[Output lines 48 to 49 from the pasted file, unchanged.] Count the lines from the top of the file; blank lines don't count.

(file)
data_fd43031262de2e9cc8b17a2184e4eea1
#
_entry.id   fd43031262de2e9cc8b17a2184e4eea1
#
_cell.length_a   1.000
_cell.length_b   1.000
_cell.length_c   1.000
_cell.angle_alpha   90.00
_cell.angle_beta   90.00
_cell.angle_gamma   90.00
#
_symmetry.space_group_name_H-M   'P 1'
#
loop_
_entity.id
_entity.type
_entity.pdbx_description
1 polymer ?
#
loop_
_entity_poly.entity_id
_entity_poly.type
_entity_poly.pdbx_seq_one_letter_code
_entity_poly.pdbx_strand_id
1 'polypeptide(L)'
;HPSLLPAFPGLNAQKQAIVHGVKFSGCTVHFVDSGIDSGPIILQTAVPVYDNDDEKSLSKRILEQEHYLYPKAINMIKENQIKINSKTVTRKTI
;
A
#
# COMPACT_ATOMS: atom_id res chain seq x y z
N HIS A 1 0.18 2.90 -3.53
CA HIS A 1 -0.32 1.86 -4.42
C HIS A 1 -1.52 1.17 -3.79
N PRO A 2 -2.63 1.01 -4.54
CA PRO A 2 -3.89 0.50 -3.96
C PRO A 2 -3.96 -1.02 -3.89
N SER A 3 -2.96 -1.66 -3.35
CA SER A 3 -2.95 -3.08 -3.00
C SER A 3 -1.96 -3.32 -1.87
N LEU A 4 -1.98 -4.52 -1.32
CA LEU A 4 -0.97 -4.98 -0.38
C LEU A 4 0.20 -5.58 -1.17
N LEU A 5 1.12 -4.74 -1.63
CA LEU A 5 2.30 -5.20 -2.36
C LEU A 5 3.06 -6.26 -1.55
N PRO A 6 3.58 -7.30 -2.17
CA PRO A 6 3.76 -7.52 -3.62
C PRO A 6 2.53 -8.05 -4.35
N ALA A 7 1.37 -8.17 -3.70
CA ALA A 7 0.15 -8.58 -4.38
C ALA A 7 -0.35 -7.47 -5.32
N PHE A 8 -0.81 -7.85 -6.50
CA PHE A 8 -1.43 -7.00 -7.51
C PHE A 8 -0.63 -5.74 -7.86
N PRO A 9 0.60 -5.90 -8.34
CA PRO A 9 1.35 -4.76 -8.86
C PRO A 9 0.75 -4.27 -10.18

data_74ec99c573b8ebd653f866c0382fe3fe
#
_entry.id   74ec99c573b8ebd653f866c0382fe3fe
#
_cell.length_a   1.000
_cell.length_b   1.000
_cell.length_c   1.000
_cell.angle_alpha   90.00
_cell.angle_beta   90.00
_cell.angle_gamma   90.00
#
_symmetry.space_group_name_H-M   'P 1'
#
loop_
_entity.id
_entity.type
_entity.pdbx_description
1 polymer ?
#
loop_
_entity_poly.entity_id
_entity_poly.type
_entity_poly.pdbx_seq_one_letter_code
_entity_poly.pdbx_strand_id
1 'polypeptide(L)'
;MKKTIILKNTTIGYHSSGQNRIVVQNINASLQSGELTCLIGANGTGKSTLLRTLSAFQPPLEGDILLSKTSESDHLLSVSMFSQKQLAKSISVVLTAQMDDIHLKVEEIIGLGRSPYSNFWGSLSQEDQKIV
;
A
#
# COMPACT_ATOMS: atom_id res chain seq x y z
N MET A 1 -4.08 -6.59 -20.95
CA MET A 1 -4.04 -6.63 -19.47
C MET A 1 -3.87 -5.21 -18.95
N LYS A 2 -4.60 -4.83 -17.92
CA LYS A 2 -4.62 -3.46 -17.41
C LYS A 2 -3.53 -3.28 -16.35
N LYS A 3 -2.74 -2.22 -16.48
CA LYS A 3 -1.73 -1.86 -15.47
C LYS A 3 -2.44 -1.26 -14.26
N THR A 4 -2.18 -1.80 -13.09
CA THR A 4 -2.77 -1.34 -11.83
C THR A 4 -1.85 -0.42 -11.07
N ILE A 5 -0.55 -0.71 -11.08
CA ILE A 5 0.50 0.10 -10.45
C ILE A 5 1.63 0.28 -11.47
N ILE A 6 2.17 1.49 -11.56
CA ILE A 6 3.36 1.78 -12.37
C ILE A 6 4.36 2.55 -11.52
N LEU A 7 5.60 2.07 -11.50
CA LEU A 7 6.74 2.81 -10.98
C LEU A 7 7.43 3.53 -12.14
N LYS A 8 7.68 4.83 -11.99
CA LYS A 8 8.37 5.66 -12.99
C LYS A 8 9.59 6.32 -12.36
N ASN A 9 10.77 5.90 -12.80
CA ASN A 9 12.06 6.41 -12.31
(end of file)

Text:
C PRO A 6 2.53 -8.05 -4.35
N ALA A 7 1.37 -8.17 -3.70